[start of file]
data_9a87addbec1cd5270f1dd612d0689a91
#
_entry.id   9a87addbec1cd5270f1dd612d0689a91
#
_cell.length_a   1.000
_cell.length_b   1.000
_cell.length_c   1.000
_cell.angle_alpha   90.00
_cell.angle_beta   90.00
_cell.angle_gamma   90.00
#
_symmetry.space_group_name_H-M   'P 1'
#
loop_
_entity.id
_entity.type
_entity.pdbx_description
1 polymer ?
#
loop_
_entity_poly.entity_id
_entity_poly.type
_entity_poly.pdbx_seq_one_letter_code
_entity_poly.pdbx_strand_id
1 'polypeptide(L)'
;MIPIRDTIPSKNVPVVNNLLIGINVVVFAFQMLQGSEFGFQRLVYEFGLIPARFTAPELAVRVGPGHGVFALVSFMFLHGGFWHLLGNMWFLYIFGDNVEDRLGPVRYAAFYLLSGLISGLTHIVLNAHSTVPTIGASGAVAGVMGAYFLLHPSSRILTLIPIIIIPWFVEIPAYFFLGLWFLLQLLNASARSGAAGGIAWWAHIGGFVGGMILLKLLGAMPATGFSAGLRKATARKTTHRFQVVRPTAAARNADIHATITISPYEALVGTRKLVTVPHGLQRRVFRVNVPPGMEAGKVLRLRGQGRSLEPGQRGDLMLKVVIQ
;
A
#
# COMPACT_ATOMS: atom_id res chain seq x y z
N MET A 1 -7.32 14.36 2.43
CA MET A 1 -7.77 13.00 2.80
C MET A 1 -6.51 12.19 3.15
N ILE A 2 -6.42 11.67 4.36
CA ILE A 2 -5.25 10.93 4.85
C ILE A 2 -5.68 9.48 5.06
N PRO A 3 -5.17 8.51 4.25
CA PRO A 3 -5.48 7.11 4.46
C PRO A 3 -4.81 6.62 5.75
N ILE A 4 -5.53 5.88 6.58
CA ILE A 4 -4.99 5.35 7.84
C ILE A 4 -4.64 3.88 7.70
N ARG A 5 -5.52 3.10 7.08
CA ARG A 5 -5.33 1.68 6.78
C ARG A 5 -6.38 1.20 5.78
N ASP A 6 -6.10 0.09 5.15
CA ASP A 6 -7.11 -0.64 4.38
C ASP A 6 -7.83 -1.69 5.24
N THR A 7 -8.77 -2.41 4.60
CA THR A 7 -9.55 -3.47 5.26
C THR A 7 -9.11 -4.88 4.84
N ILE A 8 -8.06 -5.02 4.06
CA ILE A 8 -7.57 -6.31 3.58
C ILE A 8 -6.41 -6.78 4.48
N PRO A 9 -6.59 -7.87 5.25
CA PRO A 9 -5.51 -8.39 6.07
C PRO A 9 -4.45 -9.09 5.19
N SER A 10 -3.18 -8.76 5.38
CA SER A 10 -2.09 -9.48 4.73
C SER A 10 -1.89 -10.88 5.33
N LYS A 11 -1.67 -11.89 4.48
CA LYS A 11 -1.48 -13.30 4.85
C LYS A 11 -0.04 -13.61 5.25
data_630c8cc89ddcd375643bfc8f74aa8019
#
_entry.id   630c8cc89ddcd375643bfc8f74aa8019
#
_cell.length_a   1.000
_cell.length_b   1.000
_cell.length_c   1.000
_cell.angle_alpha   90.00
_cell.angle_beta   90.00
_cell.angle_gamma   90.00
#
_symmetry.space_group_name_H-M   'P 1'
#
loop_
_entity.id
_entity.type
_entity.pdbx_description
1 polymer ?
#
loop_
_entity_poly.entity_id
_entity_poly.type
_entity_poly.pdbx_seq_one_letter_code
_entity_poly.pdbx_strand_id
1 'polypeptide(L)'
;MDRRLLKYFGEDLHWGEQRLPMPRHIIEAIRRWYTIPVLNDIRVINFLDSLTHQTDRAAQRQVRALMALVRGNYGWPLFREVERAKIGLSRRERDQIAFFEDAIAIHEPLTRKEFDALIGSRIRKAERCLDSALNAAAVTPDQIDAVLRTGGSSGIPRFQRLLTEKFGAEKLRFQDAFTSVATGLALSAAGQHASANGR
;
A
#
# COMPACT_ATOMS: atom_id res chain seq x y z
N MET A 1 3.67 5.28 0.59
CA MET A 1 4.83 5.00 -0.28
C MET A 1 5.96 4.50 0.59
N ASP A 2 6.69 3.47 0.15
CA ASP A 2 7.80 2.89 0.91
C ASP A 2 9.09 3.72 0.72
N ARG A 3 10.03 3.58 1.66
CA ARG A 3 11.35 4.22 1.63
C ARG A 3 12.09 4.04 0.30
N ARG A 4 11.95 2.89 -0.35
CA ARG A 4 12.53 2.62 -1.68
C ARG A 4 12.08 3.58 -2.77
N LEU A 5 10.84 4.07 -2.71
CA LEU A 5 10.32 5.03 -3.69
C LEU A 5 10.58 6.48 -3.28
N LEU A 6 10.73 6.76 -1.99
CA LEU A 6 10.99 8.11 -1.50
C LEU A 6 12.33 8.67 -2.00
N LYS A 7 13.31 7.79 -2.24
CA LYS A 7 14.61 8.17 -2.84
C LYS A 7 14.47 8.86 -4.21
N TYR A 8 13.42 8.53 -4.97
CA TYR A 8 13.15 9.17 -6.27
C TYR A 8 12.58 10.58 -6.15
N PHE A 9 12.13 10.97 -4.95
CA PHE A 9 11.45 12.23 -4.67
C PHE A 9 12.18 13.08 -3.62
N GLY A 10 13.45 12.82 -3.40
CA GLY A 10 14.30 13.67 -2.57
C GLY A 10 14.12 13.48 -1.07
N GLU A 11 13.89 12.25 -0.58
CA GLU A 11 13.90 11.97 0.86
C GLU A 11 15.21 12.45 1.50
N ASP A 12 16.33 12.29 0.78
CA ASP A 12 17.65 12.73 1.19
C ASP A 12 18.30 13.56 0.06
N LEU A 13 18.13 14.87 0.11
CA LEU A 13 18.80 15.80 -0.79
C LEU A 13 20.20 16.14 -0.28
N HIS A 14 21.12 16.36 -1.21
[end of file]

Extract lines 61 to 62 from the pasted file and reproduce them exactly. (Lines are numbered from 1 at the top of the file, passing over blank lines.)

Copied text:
N LYS A 11 -1.67 -11.89 4.48
CA LYS A 11 -1.48 -13.30 4.85